Helpful people in South Korea

Wednesday 9 May 2018

Arriving in Seoul yesterday evening, out of Auckland via Singapore, I had a quiet evening trying to figure out if it was possible to get to the JSA this trip. After many inquiries I discovered the area is closed just now – no-one is sure why. Instead I booked a 3-day rail pass with Korail or KTX

Having looked up the trip on Google, I set off by bus for the station around 8.30am it was a clear day in Seoul unusual as its usually covered in a smoggy haze.. I headed to the information desk with a screen copy of my pass on my phone. The helpful guy at the counter went and got someone else, who got someone else, who explained that this is a private high-speed train company (they have 52 million people in this small country so no doubt can afford the odd private train line) that does not accept passes. He politely provided directions for getting to Seoul Station on the MRT. I was at the MRT station checking out the map when a young woman came over and asked in really good English if she could help. We boarded the train together and Selina explained how she was studying Russian and planned to be a diplomat, a good one she will no doubt be. We arrived at Seoul station just in time to jump on the bullet train a couple of minutes before it departed. As I had not booked a seat I was ushered to a pull down seat between the carriages by the conductor. As soon as we were underway I found a couple of empty seats and sat by the window enjoying the the view as we left the city heading southeast into the hills.

This place is impressive. The hills are all bush covered with no sign of cultivation and every time we pass through flat land between the hills it is intensively farmed. Along the edge of the hills there are often hundreds of 20-storey-plus apartment blocks, obviously housing thousands of people. With a population of 52-plus-million, 26m of whom live in Seoul, it still leaves a lot of people to fit into this reasonably small country. It sits 24th in the world for population density with 513.25 people per square kilometre. New Zealand at 200 on the list of 241 countries has 16.78, over a million of whom live in Auckland giving it a density of 1210 per sq km, far too many in my opinion. Seoul is at 10,400 per sq km.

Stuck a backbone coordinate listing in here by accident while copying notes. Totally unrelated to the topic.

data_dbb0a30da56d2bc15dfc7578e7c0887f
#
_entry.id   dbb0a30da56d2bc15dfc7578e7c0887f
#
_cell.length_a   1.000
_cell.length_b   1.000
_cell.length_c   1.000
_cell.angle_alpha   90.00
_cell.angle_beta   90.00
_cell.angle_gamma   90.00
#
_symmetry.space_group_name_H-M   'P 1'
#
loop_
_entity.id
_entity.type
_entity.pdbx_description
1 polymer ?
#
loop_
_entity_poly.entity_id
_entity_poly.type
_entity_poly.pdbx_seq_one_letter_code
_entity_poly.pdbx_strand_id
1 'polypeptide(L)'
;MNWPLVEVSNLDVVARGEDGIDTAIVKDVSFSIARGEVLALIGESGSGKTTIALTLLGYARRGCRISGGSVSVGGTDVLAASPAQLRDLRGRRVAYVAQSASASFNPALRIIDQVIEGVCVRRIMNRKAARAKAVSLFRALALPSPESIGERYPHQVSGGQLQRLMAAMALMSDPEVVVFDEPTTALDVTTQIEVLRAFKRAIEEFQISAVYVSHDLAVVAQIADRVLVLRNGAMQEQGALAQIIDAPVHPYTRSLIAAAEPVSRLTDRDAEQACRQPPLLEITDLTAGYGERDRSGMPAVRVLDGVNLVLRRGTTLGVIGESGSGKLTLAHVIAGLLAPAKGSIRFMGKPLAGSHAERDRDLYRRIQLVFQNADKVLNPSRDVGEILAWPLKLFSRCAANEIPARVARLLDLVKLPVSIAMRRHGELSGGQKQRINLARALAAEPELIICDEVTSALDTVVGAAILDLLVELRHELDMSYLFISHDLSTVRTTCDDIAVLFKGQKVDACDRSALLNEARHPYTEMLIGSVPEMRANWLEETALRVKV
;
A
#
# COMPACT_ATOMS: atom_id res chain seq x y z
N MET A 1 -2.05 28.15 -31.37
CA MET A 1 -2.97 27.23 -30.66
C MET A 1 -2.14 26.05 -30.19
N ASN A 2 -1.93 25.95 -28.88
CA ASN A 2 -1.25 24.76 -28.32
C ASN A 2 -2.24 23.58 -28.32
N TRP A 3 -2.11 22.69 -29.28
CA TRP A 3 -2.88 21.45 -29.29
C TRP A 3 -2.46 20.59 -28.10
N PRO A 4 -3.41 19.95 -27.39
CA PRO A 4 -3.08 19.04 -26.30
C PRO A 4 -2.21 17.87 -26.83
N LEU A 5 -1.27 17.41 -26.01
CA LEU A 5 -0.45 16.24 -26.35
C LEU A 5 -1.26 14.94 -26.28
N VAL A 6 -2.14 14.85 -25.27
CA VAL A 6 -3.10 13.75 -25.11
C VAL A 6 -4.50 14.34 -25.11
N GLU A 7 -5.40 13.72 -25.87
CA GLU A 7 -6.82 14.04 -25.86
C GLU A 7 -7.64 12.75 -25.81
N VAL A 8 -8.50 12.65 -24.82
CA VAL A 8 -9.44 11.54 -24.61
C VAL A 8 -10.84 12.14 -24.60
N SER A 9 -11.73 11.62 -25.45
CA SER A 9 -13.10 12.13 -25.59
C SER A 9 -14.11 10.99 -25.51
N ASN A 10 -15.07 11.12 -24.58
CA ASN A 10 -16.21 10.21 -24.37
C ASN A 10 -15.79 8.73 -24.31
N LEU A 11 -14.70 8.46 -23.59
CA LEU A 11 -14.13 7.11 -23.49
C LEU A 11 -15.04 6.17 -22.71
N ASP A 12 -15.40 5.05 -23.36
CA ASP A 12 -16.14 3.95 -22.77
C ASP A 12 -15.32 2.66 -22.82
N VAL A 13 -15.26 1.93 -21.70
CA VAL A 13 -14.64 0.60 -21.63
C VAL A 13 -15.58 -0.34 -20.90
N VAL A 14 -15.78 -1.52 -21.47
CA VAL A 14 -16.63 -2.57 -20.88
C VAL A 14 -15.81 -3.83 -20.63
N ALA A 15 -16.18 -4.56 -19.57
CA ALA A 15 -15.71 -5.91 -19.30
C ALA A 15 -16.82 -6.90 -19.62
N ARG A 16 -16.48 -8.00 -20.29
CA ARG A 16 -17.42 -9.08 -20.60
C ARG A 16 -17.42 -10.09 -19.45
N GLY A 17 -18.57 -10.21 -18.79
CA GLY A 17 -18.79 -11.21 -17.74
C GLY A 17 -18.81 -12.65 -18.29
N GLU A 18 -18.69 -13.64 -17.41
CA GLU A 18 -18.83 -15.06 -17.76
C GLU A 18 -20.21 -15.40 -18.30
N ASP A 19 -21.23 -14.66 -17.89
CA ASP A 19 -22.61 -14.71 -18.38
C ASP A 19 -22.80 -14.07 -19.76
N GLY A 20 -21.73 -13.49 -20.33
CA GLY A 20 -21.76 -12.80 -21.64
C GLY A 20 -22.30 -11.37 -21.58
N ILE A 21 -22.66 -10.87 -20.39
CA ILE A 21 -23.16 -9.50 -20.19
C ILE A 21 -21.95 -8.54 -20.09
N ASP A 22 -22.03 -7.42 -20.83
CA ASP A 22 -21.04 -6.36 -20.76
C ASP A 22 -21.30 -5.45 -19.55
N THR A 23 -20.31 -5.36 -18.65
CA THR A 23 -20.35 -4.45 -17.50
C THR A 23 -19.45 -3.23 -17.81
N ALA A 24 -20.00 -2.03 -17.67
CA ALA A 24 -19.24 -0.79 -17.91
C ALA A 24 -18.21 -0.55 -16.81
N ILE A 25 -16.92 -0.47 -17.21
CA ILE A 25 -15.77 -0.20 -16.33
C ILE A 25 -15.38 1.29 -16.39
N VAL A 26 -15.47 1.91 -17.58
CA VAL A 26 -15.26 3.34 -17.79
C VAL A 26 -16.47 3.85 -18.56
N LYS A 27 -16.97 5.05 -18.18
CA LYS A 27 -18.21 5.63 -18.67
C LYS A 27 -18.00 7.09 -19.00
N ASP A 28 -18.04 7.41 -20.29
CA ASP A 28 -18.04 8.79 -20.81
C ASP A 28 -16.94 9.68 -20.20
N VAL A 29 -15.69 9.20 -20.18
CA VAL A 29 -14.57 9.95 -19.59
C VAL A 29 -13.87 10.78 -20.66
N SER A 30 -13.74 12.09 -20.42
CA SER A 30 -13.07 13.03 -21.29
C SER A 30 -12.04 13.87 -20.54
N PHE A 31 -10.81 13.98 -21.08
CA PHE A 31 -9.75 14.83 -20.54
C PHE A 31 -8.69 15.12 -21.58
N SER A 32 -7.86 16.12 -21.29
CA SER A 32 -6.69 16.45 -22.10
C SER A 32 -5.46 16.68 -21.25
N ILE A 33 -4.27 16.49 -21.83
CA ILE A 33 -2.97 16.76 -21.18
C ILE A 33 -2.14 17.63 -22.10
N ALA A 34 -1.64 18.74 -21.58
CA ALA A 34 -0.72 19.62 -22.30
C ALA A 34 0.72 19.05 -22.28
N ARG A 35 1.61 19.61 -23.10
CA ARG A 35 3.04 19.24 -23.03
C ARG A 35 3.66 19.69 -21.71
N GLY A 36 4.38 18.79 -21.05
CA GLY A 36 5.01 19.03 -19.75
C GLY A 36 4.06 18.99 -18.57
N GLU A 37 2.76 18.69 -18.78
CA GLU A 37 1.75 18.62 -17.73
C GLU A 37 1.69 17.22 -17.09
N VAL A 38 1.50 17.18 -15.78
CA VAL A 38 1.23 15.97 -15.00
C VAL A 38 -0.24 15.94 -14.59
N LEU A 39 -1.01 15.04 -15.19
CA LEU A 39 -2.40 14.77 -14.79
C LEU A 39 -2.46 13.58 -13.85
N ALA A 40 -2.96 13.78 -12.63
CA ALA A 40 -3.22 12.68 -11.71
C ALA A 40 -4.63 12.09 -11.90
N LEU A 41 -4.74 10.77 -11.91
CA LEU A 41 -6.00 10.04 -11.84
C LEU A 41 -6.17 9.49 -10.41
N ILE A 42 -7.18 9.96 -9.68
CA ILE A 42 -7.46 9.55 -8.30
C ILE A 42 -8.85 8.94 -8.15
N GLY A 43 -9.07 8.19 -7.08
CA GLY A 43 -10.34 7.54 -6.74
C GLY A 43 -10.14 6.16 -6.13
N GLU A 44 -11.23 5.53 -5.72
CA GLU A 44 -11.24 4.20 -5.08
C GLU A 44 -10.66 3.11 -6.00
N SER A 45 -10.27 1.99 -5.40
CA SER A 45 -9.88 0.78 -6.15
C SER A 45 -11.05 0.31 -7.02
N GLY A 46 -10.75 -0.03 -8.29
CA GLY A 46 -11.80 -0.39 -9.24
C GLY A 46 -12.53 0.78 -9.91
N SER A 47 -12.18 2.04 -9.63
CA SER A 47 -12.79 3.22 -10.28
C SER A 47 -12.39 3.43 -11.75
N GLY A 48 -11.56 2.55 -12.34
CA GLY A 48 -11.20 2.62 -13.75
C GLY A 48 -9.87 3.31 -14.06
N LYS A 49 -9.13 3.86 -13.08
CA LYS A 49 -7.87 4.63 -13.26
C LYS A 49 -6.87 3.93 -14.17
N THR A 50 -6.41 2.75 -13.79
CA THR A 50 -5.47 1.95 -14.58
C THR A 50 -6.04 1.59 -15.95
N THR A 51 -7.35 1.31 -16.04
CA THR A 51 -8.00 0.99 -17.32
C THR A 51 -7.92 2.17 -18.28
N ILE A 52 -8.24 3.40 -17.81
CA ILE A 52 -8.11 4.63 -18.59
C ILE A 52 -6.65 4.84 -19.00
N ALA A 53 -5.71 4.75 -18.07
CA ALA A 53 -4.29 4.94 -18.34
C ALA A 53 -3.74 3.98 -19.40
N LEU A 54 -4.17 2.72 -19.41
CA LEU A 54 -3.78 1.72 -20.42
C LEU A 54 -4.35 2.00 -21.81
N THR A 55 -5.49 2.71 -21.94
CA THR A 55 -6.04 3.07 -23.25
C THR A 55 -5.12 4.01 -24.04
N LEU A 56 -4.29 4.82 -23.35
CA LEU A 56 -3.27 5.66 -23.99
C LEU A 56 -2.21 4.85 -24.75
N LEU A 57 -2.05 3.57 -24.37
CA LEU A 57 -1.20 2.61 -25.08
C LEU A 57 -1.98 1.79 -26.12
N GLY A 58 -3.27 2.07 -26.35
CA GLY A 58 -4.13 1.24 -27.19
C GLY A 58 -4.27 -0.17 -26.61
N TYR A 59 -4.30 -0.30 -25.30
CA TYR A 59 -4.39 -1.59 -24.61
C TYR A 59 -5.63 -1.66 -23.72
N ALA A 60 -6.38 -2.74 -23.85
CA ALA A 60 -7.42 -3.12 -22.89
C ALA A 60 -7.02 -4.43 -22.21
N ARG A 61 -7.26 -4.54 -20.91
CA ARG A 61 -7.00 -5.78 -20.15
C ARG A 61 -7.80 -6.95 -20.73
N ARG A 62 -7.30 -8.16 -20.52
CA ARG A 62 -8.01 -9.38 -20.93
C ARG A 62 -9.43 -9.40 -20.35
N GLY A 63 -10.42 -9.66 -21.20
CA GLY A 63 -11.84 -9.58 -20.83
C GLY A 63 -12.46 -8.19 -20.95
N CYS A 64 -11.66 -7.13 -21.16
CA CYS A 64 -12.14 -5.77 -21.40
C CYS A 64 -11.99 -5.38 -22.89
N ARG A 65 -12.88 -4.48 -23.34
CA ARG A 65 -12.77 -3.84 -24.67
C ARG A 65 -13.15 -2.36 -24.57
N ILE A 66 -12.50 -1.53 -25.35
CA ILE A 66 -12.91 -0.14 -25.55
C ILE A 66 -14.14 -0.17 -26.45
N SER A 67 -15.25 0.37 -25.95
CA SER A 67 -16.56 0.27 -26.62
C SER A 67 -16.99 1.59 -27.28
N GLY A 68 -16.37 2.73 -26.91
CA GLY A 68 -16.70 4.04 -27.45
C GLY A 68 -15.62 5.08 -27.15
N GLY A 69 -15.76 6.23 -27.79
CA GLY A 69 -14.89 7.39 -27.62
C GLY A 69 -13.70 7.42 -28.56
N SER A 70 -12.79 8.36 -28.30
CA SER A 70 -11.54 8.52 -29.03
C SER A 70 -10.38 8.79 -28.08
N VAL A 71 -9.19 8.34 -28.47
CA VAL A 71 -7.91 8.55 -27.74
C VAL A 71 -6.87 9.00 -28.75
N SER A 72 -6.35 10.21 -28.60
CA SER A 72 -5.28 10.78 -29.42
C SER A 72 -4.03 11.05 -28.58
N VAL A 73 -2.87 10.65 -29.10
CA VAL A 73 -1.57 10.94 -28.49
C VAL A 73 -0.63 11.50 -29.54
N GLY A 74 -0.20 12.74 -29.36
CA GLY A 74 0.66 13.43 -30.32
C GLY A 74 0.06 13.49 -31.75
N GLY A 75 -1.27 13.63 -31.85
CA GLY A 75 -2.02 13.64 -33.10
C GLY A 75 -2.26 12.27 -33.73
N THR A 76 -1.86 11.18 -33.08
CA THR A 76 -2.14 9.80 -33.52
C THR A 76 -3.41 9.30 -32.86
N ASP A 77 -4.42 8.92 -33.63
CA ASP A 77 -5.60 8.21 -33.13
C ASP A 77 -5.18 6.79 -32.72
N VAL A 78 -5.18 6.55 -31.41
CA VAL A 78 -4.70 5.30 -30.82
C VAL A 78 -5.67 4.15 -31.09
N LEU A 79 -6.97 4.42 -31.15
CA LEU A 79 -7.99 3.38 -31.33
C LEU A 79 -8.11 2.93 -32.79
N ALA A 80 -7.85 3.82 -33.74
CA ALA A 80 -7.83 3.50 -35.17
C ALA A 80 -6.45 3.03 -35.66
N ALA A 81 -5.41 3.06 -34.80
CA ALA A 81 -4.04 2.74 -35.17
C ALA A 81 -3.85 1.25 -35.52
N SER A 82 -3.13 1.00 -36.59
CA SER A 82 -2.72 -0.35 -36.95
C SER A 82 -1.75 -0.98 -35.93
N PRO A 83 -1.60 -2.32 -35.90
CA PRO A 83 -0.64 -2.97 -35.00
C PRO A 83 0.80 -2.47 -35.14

Apologies for the poor photo quality there are no opening windows on these fast trains.

The train headed south-south-east to Daejeon a city 0f 1.5 million, then southeast towards Ulsan, before turning south to Busan. Arriving at the elevated station I could see to the east lots of brightly coloured houses on the island of Yeongdu-gu. Heading out of the station I wandered east towards the island past the cruse liner terminal. In the distance was a huge crane, which I tried to take a photo of but was yelled at by a security guard indicating photos not allowed. Following the road around onto the bridge to the island I saw again the crane floating on the harbour. Apart from one captured in Germany and now in the Panama Canal this is the world’s biggest crane, capable of lifting 3,600 tons. This Hyundai crane, surrounded by tug boats, was being moved around the harbour.

0n the other side of the bridge I got close to the colourful houses, some of which were being demolished to make way for new buildings – thats progress I guess. I had also spotted a large suspension bridge going back to the mainland. Hoping it might cater for pedestrians I walked around to it. No pedestrians allowed! It is however well worth a look with a circular road joining it to bring in traffic from the east.

I strolled back to the bridge I had come over through another part of the ship building area. This place is really clean and tidy with the odd single-storey old building still surviving amongst the high rises. The streets are clean and in good repair. Crossing back over the bridge I headed north to the markets. These must be the best kept markets in the world; the pavements in good nick and everything clean, tidy and hosting a large range of dried fish, herbs and all sorts of other stuff. An old lady pushed a large cart through the streets laden with fruit and vegetables selling to the stall holders.

Back at the station I booked a seat for the return journey after which I headed to the information counter to find out if I could get a train tomorrow from Seoul to Goseong on the east coast, just south of the border. Google maps showed a line going there. “No train there”, I was told, but there is one to Gangneung further south. Later at the platform a guy came up to me and asked how I got on at the information counter; it turned out he had lived in NZ for 3 months. He warned me that Google maps weren’t to be relied on here.